The Old Man’s Ode: A Delicate Oscillation of Emotions
Dipankar Sarkar writes, " The film has a formalistic approach and the filmmaker gracefully treads on the brink of sentimentality to deliver an outcome that is a profoundly pure cascade of lugubriousness."
Dipankar Sarkar provides a comprehensive critique of Saurav Roy's short film, "The Old Man's Ode."
As the hands of time continue their inexorable march, it often seems that insecurities, like shadows in the advancing dusk, cast a more pronounced presence in the corridors of our existence. With each passing year, these subtle anxieties may intensify their hold on the fabric of our being. The journey through the tapestry of life, seasoned by such experiences can awaken dormant uncertainties. Saurav Roy’s short film The Old Man’s Ode finds its protagonist grappling with the nuanced complexities of self-assurance and confronting the questions that linger in the recesses of the aging soul.
The film begins with an old man, Nabakanta Baruah (Ranajyoti Baruah). winding his watch and regretting that his memory is slipping away. Nestled on the riverbank, he shares nostalgic tales with his son, unravelling the course of their shared past. However, as he delves into his memories, a subtle undercurrent emerges, revealing an uncanny and ominous reality.
The film has a formalistic approach and the filmmaker gracefully treads on the brink of sentimentality to deliver an outcome that is a profoundly pure cascade of lugubriousness. As the story delves into Nabakanta's introspection which has been a journey of loss, it immerses the audience in a vortex of sensory experiences. The filmmaker carefully plunges the viewer into the intricate reality of an aging man, by shooting in black and white, which provides an intense, distilled, and archetypal vision of the challenges that come with old age. With the presence of a rat that is a figment of Nabakantat’s imagination, the filmmaker further unravels the complexities of decline and the profound reflections that accompany the twilight years of ageing. While the watch serves as a symbolic representation of what has transpired in life, it stands as an undeniable and permanent reminder of the losses endured. Such narrative devices, invite the audience to navigate the stirring landscape of the protagonist's mind.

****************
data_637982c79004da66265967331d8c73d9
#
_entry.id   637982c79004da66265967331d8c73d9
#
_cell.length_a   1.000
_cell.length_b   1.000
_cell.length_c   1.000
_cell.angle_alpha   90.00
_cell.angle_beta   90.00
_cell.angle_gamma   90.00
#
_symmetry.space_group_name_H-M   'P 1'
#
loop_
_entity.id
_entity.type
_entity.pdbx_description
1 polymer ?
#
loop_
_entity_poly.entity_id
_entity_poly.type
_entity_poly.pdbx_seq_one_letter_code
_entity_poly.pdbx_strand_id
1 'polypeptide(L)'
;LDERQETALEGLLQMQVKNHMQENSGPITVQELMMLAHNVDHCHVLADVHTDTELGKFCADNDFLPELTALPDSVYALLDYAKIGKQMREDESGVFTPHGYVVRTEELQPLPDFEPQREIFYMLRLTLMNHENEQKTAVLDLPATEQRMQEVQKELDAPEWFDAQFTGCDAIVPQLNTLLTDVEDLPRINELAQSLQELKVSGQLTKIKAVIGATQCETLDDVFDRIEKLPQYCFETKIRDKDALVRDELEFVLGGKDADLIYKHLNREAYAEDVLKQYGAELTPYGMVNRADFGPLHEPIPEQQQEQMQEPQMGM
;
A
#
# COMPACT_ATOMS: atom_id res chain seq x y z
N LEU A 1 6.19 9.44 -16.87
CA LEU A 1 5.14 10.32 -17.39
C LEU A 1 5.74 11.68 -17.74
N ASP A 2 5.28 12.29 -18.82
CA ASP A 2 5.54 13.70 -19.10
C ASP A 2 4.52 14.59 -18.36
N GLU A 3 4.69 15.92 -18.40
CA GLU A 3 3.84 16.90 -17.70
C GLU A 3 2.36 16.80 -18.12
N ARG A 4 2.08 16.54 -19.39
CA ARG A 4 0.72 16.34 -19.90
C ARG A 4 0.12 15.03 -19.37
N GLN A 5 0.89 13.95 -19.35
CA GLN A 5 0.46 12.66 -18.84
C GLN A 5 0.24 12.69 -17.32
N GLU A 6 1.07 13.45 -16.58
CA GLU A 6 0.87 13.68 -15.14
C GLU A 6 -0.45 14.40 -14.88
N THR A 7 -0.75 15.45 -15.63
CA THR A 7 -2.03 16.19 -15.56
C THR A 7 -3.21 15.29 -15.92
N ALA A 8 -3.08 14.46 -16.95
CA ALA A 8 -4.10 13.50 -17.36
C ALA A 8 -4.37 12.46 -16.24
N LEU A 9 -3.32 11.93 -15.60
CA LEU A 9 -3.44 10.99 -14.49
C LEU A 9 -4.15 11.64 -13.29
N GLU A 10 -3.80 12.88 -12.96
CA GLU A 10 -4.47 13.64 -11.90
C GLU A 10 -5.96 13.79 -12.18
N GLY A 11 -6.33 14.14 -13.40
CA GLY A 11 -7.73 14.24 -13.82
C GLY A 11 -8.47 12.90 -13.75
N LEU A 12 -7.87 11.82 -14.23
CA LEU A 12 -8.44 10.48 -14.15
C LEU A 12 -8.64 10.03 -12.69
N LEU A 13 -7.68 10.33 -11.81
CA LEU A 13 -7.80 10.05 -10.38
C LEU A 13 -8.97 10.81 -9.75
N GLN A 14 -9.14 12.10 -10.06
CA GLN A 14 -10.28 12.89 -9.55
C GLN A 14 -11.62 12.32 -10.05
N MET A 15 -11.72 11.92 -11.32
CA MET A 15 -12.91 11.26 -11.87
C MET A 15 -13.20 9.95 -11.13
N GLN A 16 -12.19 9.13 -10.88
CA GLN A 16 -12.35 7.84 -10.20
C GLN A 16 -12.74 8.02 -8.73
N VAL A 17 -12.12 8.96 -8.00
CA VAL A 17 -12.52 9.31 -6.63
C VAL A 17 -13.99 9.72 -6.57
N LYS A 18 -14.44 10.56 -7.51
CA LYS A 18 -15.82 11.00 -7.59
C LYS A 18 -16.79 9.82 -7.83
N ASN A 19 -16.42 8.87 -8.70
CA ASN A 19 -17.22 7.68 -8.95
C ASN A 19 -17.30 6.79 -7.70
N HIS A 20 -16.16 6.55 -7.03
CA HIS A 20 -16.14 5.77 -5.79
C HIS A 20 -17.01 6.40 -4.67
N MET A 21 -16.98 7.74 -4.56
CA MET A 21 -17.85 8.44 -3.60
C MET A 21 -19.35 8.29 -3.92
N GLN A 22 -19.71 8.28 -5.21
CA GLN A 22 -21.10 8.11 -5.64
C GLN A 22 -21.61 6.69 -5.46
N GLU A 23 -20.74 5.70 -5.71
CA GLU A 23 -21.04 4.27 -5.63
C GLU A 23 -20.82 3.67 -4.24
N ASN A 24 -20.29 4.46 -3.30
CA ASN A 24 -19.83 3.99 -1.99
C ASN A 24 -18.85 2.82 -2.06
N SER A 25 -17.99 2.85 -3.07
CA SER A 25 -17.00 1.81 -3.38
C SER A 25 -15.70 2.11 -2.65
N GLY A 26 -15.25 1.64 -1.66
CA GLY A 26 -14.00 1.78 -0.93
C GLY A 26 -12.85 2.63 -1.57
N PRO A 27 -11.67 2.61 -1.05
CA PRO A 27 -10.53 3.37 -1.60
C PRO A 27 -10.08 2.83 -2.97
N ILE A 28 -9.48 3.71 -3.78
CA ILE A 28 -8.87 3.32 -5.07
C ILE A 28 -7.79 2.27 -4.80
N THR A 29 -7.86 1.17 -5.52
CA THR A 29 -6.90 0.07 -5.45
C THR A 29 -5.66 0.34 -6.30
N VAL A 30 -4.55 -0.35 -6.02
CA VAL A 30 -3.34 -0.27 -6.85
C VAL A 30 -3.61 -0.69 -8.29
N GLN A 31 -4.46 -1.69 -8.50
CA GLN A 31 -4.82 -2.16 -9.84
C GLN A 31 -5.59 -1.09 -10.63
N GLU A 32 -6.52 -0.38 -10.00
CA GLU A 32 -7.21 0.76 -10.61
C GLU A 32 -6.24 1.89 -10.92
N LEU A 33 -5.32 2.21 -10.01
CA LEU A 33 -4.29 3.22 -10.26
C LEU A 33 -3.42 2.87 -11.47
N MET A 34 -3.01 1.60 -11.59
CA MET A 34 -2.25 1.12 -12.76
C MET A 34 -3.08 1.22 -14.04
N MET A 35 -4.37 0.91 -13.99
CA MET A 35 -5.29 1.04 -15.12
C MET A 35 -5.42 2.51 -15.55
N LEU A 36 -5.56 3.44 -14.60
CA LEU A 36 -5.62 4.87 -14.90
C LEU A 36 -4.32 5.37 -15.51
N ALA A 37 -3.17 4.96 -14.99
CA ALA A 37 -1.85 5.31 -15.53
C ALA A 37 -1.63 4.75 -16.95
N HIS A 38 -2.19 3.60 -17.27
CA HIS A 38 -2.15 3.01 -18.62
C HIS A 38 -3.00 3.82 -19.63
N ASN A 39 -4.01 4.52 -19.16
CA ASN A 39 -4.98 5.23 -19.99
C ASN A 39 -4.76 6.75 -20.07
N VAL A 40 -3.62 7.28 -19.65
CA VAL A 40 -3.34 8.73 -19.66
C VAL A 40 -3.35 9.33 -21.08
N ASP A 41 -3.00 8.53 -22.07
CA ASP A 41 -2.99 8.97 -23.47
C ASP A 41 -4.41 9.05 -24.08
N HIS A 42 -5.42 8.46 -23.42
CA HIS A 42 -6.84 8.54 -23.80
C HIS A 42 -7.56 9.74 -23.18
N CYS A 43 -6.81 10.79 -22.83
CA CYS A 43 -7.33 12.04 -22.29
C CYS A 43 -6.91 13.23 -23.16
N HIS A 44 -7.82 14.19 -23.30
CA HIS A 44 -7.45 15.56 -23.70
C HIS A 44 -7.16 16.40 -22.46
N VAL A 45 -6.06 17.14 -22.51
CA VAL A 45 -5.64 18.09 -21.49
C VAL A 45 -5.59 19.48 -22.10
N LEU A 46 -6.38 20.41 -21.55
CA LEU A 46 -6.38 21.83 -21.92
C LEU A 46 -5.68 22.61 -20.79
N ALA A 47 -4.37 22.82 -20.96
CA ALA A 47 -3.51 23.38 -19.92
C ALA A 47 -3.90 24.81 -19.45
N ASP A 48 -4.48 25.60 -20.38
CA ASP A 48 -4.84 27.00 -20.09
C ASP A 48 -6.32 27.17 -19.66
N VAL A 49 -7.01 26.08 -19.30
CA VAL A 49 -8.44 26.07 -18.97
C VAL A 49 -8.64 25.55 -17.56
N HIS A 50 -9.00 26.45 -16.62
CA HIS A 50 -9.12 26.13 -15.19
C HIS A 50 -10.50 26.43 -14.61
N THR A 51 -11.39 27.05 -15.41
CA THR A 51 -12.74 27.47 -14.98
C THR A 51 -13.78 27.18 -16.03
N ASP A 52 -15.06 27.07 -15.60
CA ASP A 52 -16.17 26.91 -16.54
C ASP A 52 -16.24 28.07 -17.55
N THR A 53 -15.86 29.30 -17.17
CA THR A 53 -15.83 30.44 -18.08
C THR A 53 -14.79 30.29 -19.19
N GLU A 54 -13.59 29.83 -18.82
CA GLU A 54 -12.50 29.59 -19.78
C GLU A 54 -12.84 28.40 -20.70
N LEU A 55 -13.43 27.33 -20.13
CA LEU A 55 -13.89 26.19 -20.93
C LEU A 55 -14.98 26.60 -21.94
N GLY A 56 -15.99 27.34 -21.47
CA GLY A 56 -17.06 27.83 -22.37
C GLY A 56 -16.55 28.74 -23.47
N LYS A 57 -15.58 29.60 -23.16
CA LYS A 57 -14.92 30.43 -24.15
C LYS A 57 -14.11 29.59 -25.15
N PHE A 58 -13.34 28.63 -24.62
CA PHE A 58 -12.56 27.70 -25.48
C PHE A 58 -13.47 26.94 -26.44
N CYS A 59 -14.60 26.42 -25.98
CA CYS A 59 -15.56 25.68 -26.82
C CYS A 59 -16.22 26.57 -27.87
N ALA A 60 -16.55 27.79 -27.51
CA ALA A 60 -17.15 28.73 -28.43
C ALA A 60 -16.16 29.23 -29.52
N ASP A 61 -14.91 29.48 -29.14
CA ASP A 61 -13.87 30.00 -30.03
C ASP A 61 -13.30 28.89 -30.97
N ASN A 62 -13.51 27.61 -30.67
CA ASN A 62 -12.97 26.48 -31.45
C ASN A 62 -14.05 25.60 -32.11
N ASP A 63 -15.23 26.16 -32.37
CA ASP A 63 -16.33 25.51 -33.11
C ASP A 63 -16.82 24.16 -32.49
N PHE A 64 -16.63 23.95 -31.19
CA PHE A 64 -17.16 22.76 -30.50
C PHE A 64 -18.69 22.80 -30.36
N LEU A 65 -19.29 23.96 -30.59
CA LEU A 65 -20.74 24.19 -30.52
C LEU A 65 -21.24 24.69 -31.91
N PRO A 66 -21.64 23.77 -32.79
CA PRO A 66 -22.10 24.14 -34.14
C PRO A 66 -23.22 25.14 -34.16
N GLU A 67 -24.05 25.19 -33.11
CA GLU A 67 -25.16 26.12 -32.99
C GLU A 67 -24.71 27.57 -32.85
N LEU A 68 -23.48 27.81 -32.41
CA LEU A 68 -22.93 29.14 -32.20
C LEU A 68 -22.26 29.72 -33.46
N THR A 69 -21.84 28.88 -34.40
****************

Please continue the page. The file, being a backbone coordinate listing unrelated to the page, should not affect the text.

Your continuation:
The cinematographer Gourav Roy, who has multitasked as the editor, production and sound designer, amongst others, captures the intricacies of the protagonist’s emotive psychological wandering and musing. Each frame becomes a canvas where the Nabakantat's soul is painted with strokes of vulnerability, resilience, and raw authenticity. Roy's composition transforms the vast flowing river into a metaphor, a silent narrator mirroring the ebbs and flows of the old man’s odyssey. The river becomes a poetic reflection of life's journey, meandering through the diverse landscapes of emotions, mirroring the protagonist's inner turbulence, and ultimately converging with the boundless sea of human experience. In this symbiotic dance between cinematographer and narrative, the film finds its embodiment creating an immersive and thought-provoking visual experience. As Nabakanta Baruah, Ranajyoti Baruah becomes the vessel through which the audience embarks into the labyrinth of human sentiments. His performance embodies the fragility of a mind navigating the intricate maze of memories and the void left by his departed loved ones. His character, weathered by the passage of time, bears the scars of bidding farewell to dear ones, weaving a tale of heartache and solitude.
The Old Man’s Ode handles a familiar story, allowing us to relate to the plight of an unfortunate old man as he grapples with advancing age, loss, and bereavement.
What's Your Reaction?